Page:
Scotland is set to become the first country in the world to introduce LGBTQ+ inclusive lessons to their school curriculum.

In 2021, all public schools will receive lessons in issues faced by the LGBTQ+ community such as same-sex marriage, same-sex parenting, homophobia, biphobia, transphobia and the HIV and AIDS epidemic.

John Swinney, Deputy First Minister and Education Secretary, praised the historic news.

“Scotland is already considered one of the most progressive countries in Europe for LGBTI [lesbian, gay, bisexual, transgender and intersex] equality,” he said in a statement.

“I am delighted to announce we will be the first country in the world to have LGBTI inclusive education embedded within the curriculum.”

According to Edinburgh Live back in November 2018, Scottish Ministers accepted the recommendations in full to deliver LGBTQ+ inclusive education to improve children’s understanding of the LGBTQ+ history.

Last year, a study found that a majority of British people think primary schools should teach LGBTQ-inclusive lessons.

Amid protests and harmful debates around the topic of LGBTQ-inclusive education in UK schools, Stonewall have found that 60% of British people believe it’s right to teach kids about diverse families including those with same-sex parents.

Support is even higher among young people, as this figure increases to 68% for Brits aged 16-24.

Meanwhile, around one fifth (17%) of those surveyed said they disagreed or strongly disagreed with LGBTQ-inclusive teaching for primary school pupils.

“LGBT-inclusive education is life-changing teaching for so many young people, which is why it’s so powerful to see so much of the British public support the new legislation,” said Paul Twocock, Chief Executive at Stonewall.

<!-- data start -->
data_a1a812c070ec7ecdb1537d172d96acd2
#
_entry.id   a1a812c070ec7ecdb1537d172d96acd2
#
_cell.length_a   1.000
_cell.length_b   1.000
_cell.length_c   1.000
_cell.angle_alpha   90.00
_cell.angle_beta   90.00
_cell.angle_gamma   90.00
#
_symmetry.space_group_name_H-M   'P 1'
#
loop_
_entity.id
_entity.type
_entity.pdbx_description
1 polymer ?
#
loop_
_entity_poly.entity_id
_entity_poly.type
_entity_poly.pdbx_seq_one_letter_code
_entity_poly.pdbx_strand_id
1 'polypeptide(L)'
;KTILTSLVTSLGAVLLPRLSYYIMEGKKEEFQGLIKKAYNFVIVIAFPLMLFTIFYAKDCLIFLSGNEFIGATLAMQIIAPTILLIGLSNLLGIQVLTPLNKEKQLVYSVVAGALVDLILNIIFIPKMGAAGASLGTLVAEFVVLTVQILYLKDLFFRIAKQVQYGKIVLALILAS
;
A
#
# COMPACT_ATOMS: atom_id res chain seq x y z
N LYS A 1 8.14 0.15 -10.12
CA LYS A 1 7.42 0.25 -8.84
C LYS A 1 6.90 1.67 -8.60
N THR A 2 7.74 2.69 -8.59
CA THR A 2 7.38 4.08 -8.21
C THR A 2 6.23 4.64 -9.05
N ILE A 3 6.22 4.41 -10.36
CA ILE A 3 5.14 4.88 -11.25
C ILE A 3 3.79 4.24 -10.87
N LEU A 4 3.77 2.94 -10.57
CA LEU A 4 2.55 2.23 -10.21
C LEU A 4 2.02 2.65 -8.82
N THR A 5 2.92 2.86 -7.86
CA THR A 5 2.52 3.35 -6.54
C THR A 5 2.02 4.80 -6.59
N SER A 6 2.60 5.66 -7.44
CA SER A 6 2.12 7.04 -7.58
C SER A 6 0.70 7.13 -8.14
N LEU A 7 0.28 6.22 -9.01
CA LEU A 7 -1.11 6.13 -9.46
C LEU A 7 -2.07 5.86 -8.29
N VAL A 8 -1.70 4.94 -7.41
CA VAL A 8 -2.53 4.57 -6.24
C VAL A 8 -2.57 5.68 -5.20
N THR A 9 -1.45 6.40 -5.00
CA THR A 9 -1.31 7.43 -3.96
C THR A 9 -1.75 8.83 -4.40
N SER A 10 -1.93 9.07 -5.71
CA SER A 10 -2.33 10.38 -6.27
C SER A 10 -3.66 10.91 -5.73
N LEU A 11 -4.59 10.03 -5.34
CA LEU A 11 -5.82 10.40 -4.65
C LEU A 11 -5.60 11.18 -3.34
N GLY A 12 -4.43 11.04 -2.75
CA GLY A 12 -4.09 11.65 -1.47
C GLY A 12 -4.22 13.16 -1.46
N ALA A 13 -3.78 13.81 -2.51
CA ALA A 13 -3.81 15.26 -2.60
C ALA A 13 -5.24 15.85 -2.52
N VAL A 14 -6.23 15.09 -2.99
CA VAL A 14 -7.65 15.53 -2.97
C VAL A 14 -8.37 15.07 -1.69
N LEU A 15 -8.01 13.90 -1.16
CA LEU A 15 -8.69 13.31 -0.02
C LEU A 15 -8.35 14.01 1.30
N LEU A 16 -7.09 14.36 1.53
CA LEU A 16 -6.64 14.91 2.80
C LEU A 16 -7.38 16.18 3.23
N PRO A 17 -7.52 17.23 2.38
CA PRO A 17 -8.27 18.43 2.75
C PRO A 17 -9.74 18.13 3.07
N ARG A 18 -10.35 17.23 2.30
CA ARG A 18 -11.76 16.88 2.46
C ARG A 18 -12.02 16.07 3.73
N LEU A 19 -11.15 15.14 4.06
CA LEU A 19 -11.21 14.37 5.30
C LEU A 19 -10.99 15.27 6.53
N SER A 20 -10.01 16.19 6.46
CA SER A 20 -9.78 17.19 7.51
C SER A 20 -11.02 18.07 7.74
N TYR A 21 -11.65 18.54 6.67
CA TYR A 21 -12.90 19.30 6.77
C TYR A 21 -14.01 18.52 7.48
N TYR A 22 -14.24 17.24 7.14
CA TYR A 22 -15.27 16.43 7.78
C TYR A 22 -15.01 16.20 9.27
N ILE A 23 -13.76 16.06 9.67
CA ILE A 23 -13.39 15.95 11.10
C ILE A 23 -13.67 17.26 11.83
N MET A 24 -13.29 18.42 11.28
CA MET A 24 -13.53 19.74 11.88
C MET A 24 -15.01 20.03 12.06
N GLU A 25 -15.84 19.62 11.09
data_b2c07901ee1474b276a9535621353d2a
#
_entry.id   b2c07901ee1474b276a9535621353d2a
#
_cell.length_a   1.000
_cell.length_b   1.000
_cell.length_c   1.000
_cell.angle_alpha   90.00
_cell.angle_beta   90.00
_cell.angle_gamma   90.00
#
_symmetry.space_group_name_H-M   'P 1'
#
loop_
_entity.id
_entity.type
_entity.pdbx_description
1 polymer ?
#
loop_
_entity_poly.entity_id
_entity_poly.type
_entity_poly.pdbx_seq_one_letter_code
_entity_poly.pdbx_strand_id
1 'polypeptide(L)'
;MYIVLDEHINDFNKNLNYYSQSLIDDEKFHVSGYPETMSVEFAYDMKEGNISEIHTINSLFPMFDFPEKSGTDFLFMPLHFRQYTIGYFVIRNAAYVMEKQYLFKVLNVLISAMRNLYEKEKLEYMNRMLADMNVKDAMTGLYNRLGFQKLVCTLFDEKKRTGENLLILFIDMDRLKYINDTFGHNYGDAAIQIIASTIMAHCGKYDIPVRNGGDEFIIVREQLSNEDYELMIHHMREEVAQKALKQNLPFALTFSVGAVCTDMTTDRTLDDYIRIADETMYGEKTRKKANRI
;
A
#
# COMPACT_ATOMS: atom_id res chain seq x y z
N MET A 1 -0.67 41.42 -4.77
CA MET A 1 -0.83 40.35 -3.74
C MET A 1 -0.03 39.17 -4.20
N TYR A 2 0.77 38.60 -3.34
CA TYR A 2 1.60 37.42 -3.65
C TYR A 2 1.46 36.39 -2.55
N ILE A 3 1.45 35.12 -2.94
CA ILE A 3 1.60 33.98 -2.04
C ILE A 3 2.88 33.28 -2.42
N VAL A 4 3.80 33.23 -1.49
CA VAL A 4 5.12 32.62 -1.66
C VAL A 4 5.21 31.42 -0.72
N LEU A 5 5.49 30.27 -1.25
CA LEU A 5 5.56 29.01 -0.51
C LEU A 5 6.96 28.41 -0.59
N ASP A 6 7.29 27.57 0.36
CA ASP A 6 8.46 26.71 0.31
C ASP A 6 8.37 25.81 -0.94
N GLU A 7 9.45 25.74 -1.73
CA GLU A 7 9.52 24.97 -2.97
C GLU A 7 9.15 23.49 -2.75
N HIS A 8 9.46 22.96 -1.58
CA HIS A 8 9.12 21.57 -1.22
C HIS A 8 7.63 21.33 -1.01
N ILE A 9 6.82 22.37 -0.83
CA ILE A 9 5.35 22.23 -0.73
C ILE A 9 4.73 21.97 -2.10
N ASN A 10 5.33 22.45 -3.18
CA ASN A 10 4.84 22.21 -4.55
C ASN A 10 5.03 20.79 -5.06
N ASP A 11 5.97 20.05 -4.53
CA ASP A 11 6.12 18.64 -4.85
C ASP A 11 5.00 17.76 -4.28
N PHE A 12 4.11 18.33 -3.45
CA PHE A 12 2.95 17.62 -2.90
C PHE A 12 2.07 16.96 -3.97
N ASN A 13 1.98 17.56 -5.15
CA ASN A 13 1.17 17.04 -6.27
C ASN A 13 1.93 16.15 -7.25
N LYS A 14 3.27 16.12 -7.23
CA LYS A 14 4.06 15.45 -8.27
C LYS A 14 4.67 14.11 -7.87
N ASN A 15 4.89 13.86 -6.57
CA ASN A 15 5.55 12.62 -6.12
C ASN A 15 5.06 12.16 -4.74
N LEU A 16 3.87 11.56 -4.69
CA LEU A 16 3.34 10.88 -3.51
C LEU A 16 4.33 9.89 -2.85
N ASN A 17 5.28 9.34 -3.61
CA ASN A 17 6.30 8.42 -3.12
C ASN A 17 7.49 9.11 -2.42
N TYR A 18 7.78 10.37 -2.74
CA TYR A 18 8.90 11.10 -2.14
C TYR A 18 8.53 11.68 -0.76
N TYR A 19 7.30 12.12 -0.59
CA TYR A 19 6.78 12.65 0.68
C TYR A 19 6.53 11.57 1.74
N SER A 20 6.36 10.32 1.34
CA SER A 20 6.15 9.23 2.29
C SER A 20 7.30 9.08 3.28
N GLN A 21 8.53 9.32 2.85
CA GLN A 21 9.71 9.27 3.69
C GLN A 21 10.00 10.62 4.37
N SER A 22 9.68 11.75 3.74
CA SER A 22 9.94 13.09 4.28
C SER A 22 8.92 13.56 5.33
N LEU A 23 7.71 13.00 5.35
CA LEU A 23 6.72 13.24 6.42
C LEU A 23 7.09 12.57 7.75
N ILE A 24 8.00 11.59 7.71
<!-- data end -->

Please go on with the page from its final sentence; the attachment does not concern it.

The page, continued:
“We owe it to the next generation to ensure our schools are a place where all children and young people can be themselves.

“It’s essential the Government invests more in training and resources to better prepare teachers and schools to deliver high-quality LGBT-inclusive teaching now and in the future.”

The new figures show how attitudes have changed since Stonewall was founded 30 years ago to fight against Section 28, a piece of legislation which banned conversations about same-sex relationships and the ‘promotion of homosexuality’ in schools.

While Section 28 was repealed in 2003, its negative effects still live on to this day. Two in five (40%) LGBTQ pupils are never taught anything about LGBTQ issues, and almost half (45%) are bullied for being LGBTQ.

Stonewall hopes this will start to change from September 2020, when secondary schools across England will be required to teach about sexual orientation and gender identity, and primary schools will teach about different types of families including LGBTQ families.

Related: Anti-gay hate crimes in Birmingham double amid protests over LGBTQ lessons.